Please use this identifier to cite or link to this item:
Title: Dominant protection from HLA-linked autoimmunity by antigen-specific regulatory T cells.
Austin Authors: Ooi, Joshua D;Petersen, Jan;Tan, Yu H;Huynh, Megan;Willett, Zoe J;Ramarathinam, Sri H;Eggenhuizen, Peter J;Loh, Khai L;Watson, Katherine A;Gan, Poh Y;Alikhan, Maliha A;Dudek, Nadine L;Handel, Andreas;Hudson, Billy G;Fugger, Lars;Power, David Anthony;Holt, Stephen G;Coates, P Toby;Gregersen, Jon W;Purcell, Anthony W;Holdsworth, Stephen R;La Gruta, Nicole L;Reid, Hugh H;Rossjohn, Jamie;Kitching, A Richard
Affiliation: Department of Pediatric Nephrology, Monash Health, Victoria 3168, Australia
Institute of Infection and Immunity, Cardiff University School of Medicine, Heath Park, Cardiff CF14 4XN, UK
NHMRC Centre for Personalised Immunology, Monash University, Clayton, Victoria 3168, Australia
Infection and Immunity Program and Department of Biochemistry and Molecular Biology, Biomedicine Discovery Institute, Monash University, Clayton, Victoria 3800, Australia
Australian Research Council Centre of Excellence in Advanced Molecular Imaging, Monash University, Clayton, Victoria 3800, Australia
Department of Microbiology and Immunology, The Peter Doherty Institute for Infection and Immunity, University of Melbourne, Melbourne, Victoria 3010, Australia
Centre for Inflammatory Diseases, Monash University Department of Medicine, Monash Medical Centre, Clayton, Victoria 3168, Australia
Department of Epidemiology and Biostatistics, College of Public Health, University of Georgia, Athens, Georgia 30602, USA
Department of Medicine, Division of Nephrology and Hypertension, Vanderbilt University Medical Center, Nashville, Tennessee 37232, USA
Oxford Centre for Neuroinflammation, Nuffield Department of Clinical Neurosciences, and MRC Human Immunology Unit, Weatherall Institute of Molecular Medicine, John Radcliffe Hospital, University of Oxford, Oxford OX3 9DS, UK
Department of Nephrology, Austin Health, Heidelberg, Victoria, Australia
Department of Medicine, University of Melbourne, Melbourne, Victoria 3010, Australia
Department of Nephrology, The Royal Melbourne Hospital, Parkville, Victoria 3050, Australia
Central Northern Adelaide Renal and Transplantation Service, Royal Adelaide Hospital, Adelaide, South Australia 5000, Australia
Department of Medicine, Viborg Regional Hospital, Viborg 8800, Denmark
Department of Nephrology, Monash Health, Clayton, Victoria 3168, Australia
Issue Date: 11-May-2017 2017-05-03
Publication information: Nature 2017; 545(7653): 243-247
Abstract: Susceptibility and protection against human autoimmune diseases, including type I diabetes, multiple sclerosis, and Goodpasture disease, is associated with particular human leukocyte antigen (HLA) alleles. However, the mechanisms underpinning such HLA-mediated effects on self-tolerance remain unclear. Here we investigate the molecular mechanism of Goodpasture disease, an HLA-linked autoimmune renal disorder characterized by an immunodominant CD4+ T-cell self-epitope derived from the α3 chain of type IV collagen (α3135-145). While HLA-DR15 confers a markedly increased disease risk, the protective HLA-DR1 allele is dominantly protective in trans with HLA-DR15 (ref. 2). We show that autoreactive α3135-145-specific T cells expand in patients with Goodpasture disease and, in α3135-145-immunized HLA-DR15 transgenic mice, α3135-145-specific T cells infiltrate the kidney and mice develop Goodpasture disease. HLA-DR15 and HLA-DR1 exhibit distinct peptide repertoires and binding preferences and present the α3135-145 epitope in different binding registers. HLA-DR15-α3135-145 tetramer+ T cells in HLA-DR15 transgenic mice exhibit a conventional T-cell phenotype (Tconv) that secretes pro-inflammatory cytokines. In contrast, HLA-DR1-α3135-145 tetramer+ T cells in HLA-DR1 and HLA-DR15/DR1 transgenic mice are predominantly CD4+Foxp3+ regulatory T cells (Treg cells) expressing tolerogenic cytokines. HLA-DR1-induced Treg cells confer resistance to disease in HLA-DR15/DR1 transgenic mice. HLA-DR15+ and HLA-DR1+ healthy human donors display altered α3135-145-specific T-cell antigen receptor usage, HLA-DR15-α3135-145 tetramer+ Foxp3- Tconv and HLA-DR1-α3135-145 tetramer+ Foxp3+CD25hiCD127lo Treg dominant phenotypes. Moreover, patients with Goodpasture disease display a clonally expanded α3135-145-specific CD4+ T-cell repertoire. Accordingly, we provide a mechanistic basis for the dominantly protective effect of HLA in autoimmune disease, whereby HLA polymorphism shapes the relative abundance of self-epitope specific Treg cells that leads to protection or causation of autoimmunity.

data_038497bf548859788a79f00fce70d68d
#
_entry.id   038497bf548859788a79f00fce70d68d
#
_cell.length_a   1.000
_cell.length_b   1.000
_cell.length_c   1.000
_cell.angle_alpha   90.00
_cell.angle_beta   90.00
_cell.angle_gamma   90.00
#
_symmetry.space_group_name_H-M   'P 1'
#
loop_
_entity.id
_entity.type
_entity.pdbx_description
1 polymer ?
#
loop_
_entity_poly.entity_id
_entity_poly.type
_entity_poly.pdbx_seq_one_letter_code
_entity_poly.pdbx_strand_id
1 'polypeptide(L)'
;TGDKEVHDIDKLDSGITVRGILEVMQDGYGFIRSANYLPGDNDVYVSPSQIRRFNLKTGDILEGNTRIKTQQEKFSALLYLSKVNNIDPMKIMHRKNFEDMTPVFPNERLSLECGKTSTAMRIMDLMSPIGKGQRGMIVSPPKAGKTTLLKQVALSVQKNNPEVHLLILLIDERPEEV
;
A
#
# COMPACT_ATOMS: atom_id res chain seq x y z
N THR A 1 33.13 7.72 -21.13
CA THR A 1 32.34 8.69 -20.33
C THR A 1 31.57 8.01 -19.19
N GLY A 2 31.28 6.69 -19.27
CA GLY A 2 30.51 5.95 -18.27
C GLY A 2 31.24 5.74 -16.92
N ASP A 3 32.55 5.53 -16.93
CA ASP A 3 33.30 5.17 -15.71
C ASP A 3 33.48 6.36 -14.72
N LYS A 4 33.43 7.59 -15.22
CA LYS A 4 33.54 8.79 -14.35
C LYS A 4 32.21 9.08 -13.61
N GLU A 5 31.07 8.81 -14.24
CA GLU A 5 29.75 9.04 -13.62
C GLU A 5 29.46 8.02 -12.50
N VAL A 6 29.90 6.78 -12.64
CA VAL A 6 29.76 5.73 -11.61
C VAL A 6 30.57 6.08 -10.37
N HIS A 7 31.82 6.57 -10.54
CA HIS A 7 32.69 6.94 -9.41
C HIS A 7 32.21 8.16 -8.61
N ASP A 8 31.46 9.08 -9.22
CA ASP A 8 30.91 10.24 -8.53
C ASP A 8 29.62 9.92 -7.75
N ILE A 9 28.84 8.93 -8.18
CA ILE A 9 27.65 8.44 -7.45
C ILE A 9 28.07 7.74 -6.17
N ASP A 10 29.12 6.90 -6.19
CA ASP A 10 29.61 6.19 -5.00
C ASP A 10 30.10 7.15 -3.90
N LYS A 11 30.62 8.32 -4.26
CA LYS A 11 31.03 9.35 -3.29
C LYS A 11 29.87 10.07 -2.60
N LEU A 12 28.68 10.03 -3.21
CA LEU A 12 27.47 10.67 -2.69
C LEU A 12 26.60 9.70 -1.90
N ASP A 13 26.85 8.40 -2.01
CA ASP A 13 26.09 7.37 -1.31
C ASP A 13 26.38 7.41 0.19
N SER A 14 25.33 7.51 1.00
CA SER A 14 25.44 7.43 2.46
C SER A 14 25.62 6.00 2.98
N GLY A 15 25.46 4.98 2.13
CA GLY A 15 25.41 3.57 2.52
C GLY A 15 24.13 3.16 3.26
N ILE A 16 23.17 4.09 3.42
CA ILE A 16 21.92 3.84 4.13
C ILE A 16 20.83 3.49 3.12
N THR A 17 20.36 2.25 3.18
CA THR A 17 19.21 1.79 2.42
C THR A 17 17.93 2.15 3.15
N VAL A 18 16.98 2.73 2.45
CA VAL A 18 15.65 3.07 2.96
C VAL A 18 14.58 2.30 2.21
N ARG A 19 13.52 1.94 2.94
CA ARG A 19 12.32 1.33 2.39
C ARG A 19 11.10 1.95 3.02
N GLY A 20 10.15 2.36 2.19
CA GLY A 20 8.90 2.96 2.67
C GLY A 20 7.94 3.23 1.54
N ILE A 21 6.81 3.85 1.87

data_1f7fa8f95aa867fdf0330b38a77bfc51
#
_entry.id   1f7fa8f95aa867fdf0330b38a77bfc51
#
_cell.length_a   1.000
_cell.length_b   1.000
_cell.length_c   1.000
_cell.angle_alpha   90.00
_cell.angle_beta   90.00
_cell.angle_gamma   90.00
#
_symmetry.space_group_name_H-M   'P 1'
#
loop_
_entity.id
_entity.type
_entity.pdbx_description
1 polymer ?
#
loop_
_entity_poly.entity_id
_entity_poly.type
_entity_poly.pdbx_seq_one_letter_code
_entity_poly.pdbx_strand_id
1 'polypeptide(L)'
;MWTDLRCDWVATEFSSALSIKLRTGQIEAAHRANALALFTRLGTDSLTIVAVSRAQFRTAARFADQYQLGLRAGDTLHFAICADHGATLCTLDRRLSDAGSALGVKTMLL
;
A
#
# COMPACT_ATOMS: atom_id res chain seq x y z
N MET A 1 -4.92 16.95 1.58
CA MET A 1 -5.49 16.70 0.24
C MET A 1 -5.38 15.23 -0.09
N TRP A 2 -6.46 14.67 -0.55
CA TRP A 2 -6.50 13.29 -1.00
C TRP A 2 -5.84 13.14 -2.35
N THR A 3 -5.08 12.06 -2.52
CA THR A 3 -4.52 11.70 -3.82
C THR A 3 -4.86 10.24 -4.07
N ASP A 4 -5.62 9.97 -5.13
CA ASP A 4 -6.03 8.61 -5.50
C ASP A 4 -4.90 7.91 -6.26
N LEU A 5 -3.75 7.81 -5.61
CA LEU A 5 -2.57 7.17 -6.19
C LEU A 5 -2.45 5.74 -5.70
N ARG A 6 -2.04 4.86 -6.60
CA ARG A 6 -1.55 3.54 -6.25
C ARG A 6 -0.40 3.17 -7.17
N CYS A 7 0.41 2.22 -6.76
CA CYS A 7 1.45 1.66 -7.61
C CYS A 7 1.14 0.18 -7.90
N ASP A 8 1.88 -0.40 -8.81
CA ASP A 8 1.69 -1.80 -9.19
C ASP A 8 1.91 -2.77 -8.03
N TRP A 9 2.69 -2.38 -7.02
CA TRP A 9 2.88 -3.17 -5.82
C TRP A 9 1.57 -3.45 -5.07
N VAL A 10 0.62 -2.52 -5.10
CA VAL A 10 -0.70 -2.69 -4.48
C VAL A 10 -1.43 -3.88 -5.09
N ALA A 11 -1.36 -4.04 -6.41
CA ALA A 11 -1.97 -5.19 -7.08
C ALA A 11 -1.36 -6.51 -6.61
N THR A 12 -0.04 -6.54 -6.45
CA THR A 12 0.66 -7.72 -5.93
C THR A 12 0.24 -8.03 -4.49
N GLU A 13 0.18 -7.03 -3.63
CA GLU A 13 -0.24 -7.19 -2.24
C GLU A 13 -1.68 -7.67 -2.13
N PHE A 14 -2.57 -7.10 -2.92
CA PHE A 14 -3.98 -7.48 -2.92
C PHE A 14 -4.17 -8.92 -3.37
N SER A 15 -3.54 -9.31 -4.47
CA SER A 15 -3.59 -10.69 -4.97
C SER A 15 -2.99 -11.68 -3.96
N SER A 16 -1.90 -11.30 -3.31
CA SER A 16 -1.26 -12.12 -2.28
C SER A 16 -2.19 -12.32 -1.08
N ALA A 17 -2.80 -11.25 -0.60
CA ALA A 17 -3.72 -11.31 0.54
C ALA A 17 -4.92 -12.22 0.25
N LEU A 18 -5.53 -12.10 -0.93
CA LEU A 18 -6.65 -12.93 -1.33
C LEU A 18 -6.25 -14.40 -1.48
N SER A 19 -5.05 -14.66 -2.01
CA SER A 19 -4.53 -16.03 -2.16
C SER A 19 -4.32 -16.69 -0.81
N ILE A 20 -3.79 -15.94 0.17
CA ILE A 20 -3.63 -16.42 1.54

DOI: 10.1038/nature22329
PubMed URL: 28467828
Type: Journal Article
Appears in Collections:Journal articles

Show full item record

Page view(s)

checked on Nov 25, 2022

Google ScholarTM


Items in AHRO are protected by copyright, with all rights reserved, unless otherwise indicated.